Oceans cover more than 70% of the Earth's surface and hold 97% of the world's water.
The ocean surface absorbs thermal energy from the sun, which drive winds that power waves. The gravitational pull of the moon primarily drives the tides. New technologies are in development that promise to harness the incredible thermal and mechanical energy generation potential of the oceans. In addition to off-shore wind energy, the three most well-developed technologies are tidal power, wave power and ocean thermal energy conversion.
Renewable ocean energy is an emerging sector in the renewable energy industry. While ocean energy itself has been researched and tested for many years, new advances in technology - coupled with greater evidence of climate change and high global prices for conventional carbon-based fuels like oil and natural gas - have generated significant new interest in ocean energy resources in the United States, Canada, the European Union, Australia and New Zealand.
The Federal Government recently initiated the development of regulations to allow the leasing, permitting and development of ocean renewable energy facilities in Federal waters. Several coastal states, as well, are assessing the technical, political, practical and environmental implications of ocean energy technologies and how this new use can be accommodated, or not, in the coastal zone.
H.R. 1690, introduced by Congresswoman Capps in the 111th Congress, amends the Coastal Zone Management Act to establish a new grant program encouraging coastal states to voluntarily complete renewable energy surveys of coastal state waters and federal waters adjacent to a state's coastal zone. These surveys would then be used to identify areas suitable or unsuitable for development of renewable energy projects. The overall goal is to encourage states, in consultation with the Bureau of Ocean Energy Management, Regulation and Enforcement (BOEMRE) to plan appropriate location of renewable energy projects and eliminate future state consistency certification conflicts between state and federal governments.
Ocean Tidal Power
Worldwide, two high and two low tides rush over our coasts every day (over a 24 hour period). To harness these energies into electricity, the difference between high and low tides must be at least five meters, or more than 16 feet. There are only about 40 sites on the Earth with tidal ranges of this magnitude. Conditions are good for tidal power generation in both the Pacific Northwest and the Atlantic Northeast regions of the United States. Careful consideration of the sensitive estuarine and coastal habitats must be considered in employing these technologies. The recently developed tidal turbines may provide the most environmentally friendly of the tidal power technologies because these systems don't block migratory pathways.
Ocean Wave Power
There is tremendous energy in ocean waves. Renewable energy analysts believe there is enough economically recoverable energy in the ocean waves worldwide to produce an estimated 140 to 750 terrawatt-hours per year (one terawatt is a trillion watts). Wave-power rich areas of the world include the western coasts of Scotland, northern Canada, southern Africa, Australia, and the northeastern and northwestern coasts of the United States. In the Pacific Northwest alone, it's feasible that wave energy could produce 40–70 kilowatts (kW) per meter (3.3 feet) of western coastline. The West Coast of the United States is more than a 1,000 miles long.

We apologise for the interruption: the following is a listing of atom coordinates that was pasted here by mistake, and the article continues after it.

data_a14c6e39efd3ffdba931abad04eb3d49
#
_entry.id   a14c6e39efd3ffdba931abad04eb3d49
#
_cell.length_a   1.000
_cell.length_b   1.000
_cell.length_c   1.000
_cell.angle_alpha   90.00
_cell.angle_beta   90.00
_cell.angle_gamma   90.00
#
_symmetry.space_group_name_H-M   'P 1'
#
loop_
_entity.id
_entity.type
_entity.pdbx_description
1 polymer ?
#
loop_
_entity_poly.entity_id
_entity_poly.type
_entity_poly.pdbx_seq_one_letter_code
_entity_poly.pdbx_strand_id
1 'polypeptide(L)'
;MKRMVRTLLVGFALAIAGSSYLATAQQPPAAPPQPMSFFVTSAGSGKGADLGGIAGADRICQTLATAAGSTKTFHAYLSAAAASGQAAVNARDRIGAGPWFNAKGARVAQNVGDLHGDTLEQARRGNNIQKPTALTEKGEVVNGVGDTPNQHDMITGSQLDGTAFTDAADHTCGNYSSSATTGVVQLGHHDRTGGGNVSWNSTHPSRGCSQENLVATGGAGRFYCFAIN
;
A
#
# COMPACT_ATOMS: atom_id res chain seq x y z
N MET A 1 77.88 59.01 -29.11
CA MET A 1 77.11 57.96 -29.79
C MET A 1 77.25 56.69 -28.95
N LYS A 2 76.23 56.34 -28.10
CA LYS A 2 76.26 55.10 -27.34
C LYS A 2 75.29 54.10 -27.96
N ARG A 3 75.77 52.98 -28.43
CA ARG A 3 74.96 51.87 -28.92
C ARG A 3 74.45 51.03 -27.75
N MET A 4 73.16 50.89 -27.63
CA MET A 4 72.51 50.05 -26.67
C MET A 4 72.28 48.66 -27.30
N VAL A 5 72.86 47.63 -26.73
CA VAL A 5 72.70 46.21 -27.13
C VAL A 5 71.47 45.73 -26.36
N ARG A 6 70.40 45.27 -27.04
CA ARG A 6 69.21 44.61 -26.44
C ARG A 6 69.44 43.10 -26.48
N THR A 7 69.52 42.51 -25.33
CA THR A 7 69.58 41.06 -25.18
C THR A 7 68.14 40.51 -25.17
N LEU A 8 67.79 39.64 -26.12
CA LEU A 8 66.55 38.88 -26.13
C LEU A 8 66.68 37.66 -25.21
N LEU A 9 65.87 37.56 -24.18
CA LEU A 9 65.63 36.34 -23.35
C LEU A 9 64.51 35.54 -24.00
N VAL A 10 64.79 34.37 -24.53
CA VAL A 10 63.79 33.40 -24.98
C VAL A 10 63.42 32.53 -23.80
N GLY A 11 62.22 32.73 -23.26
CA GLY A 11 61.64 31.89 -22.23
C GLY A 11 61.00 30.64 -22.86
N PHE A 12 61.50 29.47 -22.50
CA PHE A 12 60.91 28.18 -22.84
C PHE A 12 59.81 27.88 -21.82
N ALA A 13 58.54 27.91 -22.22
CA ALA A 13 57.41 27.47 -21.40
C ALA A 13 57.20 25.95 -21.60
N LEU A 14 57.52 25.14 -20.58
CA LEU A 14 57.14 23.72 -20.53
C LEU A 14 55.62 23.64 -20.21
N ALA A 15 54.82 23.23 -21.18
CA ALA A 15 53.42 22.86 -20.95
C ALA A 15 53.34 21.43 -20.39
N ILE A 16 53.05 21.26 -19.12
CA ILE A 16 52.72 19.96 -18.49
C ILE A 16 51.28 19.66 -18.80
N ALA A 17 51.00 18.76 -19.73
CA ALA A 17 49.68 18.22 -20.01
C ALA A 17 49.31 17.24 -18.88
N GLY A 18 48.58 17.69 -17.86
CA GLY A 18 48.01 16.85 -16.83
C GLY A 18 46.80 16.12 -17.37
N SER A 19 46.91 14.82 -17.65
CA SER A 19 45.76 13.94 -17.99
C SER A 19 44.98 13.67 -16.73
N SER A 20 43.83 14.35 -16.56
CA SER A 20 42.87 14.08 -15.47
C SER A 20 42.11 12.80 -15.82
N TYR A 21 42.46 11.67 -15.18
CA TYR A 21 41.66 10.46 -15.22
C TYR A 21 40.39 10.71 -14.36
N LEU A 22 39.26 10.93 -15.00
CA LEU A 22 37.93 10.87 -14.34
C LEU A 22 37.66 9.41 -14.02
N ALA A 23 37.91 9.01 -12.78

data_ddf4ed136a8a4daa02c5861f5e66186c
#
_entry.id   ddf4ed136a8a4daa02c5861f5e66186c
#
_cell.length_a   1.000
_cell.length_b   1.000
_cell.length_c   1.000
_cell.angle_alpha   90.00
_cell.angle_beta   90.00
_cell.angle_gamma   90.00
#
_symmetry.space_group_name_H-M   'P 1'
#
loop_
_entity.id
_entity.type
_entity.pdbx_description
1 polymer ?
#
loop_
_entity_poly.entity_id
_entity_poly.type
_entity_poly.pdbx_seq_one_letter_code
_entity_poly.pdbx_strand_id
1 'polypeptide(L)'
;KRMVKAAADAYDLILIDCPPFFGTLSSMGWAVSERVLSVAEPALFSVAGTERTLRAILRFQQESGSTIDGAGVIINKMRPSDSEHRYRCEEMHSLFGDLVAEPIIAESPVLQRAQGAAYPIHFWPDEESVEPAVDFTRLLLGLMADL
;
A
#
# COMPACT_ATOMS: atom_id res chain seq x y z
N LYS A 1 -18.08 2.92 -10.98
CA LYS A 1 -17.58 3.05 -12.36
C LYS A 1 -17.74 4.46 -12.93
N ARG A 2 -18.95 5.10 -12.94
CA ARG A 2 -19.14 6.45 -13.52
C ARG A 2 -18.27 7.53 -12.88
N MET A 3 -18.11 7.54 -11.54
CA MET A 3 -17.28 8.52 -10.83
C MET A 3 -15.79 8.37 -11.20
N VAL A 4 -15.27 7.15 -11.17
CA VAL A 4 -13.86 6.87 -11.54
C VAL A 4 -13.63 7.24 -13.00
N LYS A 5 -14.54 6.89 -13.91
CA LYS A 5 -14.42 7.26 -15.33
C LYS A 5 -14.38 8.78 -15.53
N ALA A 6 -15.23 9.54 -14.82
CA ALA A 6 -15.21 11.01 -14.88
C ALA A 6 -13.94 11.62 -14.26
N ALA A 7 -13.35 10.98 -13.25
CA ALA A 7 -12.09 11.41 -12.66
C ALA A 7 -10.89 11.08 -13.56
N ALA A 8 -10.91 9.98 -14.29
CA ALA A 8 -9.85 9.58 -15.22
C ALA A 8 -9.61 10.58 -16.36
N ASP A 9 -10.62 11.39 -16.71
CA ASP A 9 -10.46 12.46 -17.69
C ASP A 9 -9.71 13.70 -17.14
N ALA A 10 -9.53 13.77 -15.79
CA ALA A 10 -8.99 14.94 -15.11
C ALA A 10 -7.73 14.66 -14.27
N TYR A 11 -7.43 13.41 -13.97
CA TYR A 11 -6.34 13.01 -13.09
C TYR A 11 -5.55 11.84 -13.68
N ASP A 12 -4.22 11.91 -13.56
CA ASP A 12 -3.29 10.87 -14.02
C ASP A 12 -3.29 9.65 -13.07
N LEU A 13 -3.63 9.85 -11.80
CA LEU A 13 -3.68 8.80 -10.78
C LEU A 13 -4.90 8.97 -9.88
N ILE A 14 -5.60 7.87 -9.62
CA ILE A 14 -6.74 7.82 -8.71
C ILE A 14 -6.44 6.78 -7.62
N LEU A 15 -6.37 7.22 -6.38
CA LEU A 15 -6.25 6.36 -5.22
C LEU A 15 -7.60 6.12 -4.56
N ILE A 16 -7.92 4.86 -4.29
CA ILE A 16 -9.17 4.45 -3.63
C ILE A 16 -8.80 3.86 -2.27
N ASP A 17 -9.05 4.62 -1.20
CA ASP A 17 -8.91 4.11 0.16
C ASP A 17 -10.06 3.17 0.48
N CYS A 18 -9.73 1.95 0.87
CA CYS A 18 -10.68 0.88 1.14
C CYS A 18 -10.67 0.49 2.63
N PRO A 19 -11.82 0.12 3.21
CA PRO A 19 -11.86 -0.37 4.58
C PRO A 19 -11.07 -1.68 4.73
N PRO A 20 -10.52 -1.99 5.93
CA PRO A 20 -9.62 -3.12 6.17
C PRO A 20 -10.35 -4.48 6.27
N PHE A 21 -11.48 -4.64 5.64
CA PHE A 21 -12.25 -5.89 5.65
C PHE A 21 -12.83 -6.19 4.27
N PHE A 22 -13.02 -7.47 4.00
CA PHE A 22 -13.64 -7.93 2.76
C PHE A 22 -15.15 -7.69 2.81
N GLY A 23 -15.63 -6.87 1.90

Wave and tidal power require a high initial investment in infrastructure, but these costs are coming down. Plus, once built, they have low operation and maintenance costs because the fuel they use—seawater—is free.
Ocean Thermal Energy Conversion
An emerging process, ocean thermal energy conversion (OTEC), uses the heat energy stored in the Earth's oceans to generate electricity. The ocean has layers of water with different temperatures and OTEC systems use this thermal gradient to drive a power-producing cycle. When temperatures between the warm surface water and the cold deep water differ by about 20°C (36°F), an OTEC system can produce a significant amount of power with the potential to help us produce billions of watts of electric power. This potential is estimated to be about 1013 watts of baseload power generation, according to some experts (Solar Energy Research Institute. (November 1989).
The 60 million square kilometers (23 million square miles) of tropical ocean surface absorb, on an average day, an amount of solar radiation equal in heat content to about 250 billion barrels of oil. If less than one-tenth of one percent of this stored solar energy could be converted into electric power, it would supply more than 20 times the total amount of electricity consumed in the United States on any given day.
U.S. Maps (pg.3):
Department of Energy (90 Meters)
Department of Energy - MA Focused map (50 meters)